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As he unveils his new climate change policies, President Obama declared that, in a matter of national interest, carbon emissions must be cut; a move that will affect almost every sector in the economy.
During his speech at Georgetown University, he stated, “I don’t have much patience for anyone that denies that this challenge is real. Sticking your head in the sand might make you feel safer but it’s not going to protect you from the coming storm.”
He briefly mentioned the Keystone XL debate, and hinted that it would only be approved if it did not add to the overall carbon emissions for the nation.
“Our national interest will be served only if this project does not significantly exacerbate the problem of carbon pollution. The net effect of the pipeline’s impact on our climate will be absolutely critical to determining whether this project is allowed to go forward.”
Related article: Nuclear Energy Innovation is Vital for Slowing Climate Change
This is fairly neutral statement on the surface, but when digging deeper it could possibly be considered as leaning towards a decision of approval. Obama has basically admitted that approval is very likely to be given if the pipeline project has no negative impact on climate change. Yet a report released at the beginning of March has already confirmed that the pipeline will have no impact because the oil sands are going to be mined regardless.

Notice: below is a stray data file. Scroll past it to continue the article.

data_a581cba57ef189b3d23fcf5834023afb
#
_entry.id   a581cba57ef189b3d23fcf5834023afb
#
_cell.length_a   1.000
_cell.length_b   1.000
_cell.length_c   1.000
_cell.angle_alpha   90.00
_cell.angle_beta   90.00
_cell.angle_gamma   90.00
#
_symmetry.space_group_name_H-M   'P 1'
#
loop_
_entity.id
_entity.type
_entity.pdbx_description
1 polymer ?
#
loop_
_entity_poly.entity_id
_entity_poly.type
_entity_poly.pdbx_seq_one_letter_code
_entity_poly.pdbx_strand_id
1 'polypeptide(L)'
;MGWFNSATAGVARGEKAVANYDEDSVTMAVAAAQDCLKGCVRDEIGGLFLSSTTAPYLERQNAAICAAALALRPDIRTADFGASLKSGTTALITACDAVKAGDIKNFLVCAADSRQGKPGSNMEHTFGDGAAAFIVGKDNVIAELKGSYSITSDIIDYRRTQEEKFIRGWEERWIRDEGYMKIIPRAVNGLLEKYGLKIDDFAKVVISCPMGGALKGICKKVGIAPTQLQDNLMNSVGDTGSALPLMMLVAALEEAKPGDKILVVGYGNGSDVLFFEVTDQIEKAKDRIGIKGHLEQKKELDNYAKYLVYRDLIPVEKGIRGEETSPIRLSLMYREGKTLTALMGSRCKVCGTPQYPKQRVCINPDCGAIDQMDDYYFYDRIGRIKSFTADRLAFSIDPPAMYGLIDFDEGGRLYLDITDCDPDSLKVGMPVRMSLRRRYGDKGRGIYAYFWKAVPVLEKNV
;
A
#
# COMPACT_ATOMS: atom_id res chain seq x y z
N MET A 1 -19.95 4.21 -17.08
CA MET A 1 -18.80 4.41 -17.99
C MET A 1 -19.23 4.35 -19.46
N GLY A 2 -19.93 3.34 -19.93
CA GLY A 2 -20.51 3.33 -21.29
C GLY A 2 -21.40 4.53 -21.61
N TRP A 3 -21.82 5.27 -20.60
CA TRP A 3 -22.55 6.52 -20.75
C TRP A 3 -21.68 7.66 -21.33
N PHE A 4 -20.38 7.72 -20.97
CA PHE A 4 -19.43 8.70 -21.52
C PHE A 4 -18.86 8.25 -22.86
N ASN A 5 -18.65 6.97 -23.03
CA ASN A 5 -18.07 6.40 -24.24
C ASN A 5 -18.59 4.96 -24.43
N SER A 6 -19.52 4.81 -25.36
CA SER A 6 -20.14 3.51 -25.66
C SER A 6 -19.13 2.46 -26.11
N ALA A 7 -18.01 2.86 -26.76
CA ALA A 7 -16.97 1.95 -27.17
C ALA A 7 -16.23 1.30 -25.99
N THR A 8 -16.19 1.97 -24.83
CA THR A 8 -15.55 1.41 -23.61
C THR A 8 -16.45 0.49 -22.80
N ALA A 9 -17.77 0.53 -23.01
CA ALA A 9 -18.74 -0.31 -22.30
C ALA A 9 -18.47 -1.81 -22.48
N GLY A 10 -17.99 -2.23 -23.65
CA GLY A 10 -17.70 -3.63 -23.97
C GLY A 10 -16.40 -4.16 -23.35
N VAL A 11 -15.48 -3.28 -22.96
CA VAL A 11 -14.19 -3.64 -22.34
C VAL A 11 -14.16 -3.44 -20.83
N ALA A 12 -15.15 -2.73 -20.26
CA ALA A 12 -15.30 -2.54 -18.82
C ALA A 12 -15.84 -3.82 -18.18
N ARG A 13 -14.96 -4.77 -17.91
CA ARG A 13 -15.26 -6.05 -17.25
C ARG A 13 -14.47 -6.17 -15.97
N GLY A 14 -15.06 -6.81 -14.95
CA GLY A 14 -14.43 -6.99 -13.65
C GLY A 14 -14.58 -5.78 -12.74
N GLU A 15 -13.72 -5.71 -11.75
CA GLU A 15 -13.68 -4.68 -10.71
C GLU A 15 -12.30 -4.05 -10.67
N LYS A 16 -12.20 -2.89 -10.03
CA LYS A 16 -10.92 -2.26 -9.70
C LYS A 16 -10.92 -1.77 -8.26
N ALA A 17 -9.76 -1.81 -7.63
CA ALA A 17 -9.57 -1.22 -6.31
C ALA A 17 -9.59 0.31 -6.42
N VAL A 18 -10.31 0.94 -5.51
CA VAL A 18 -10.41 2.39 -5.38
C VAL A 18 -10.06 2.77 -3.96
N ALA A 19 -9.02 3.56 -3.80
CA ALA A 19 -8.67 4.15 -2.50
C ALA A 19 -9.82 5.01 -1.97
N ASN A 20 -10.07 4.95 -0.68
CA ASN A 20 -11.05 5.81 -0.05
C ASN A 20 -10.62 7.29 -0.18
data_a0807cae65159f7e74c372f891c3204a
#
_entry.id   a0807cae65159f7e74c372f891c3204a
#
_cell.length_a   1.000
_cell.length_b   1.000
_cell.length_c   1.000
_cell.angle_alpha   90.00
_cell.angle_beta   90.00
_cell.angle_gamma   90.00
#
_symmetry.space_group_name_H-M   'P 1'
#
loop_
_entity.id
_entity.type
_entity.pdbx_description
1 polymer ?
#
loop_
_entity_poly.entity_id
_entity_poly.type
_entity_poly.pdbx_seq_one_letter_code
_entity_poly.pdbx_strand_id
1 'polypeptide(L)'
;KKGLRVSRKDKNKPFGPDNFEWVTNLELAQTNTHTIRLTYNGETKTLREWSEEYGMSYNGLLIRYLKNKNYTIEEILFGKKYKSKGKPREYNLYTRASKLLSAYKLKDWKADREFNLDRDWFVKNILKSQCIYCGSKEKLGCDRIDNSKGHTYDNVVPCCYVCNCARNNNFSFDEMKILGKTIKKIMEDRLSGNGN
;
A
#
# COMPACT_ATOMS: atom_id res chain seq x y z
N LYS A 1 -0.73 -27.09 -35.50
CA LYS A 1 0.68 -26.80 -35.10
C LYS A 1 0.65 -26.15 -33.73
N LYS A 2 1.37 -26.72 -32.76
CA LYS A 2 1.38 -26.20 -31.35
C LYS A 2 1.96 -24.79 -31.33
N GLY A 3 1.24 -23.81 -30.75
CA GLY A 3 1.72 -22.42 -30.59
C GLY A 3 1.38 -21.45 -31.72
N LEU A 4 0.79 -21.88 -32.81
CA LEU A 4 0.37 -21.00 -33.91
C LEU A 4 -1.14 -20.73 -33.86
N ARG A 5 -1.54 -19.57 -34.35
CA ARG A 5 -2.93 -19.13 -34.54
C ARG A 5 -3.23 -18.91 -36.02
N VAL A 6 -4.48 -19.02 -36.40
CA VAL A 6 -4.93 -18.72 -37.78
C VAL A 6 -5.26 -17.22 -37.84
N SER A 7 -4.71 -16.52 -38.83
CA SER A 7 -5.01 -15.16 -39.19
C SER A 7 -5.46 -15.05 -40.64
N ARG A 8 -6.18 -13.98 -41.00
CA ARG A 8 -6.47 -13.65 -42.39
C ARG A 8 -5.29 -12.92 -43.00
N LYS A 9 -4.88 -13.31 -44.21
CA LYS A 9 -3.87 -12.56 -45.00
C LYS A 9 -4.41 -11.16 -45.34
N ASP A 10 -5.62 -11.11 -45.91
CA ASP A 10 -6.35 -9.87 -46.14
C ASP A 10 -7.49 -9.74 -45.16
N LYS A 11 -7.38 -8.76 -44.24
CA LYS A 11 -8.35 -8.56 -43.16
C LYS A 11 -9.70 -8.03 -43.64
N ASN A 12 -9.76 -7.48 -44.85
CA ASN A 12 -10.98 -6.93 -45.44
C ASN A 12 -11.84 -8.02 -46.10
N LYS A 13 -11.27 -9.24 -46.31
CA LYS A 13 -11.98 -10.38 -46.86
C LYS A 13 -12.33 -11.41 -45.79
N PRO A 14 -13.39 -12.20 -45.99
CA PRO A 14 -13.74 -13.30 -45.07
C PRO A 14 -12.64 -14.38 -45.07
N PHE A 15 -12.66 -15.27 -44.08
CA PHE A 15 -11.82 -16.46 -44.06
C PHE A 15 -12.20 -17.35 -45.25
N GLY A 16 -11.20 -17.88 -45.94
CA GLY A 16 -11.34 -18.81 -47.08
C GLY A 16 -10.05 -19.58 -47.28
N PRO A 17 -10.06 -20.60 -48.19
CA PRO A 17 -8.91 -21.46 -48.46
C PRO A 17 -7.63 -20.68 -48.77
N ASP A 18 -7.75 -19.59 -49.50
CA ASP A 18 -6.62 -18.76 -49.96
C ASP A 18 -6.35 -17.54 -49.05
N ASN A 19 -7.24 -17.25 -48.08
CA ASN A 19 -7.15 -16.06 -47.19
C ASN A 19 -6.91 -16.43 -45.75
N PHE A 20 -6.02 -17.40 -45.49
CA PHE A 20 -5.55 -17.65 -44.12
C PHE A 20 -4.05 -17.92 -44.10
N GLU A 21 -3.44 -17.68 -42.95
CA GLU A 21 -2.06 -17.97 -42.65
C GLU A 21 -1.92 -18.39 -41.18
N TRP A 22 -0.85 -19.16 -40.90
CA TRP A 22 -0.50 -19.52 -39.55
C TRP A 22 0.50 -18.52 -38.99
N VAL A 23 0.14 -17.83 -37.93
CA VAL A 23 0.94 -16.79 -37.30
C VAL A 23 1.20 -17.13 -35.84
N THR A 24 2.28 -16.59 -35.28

The central aspect of the climate change plans are the limits that he is set to place on carbon emissions from power plants. Power plant emissions account for 40% of all US carbon dioxide emissions, and a third of total greenhouse gas emissions, according to the EIA.
Kevin Kennedy, director of the climate initiative at the World Resources Institute, said that “there really is a need to be able to move ahead with a regime of solutions throughout the economy. But starting now with power plants is going to be a big first step.”
By. Charles Kennedy of Oilprice.com
Charles is a writer for Oilprice.com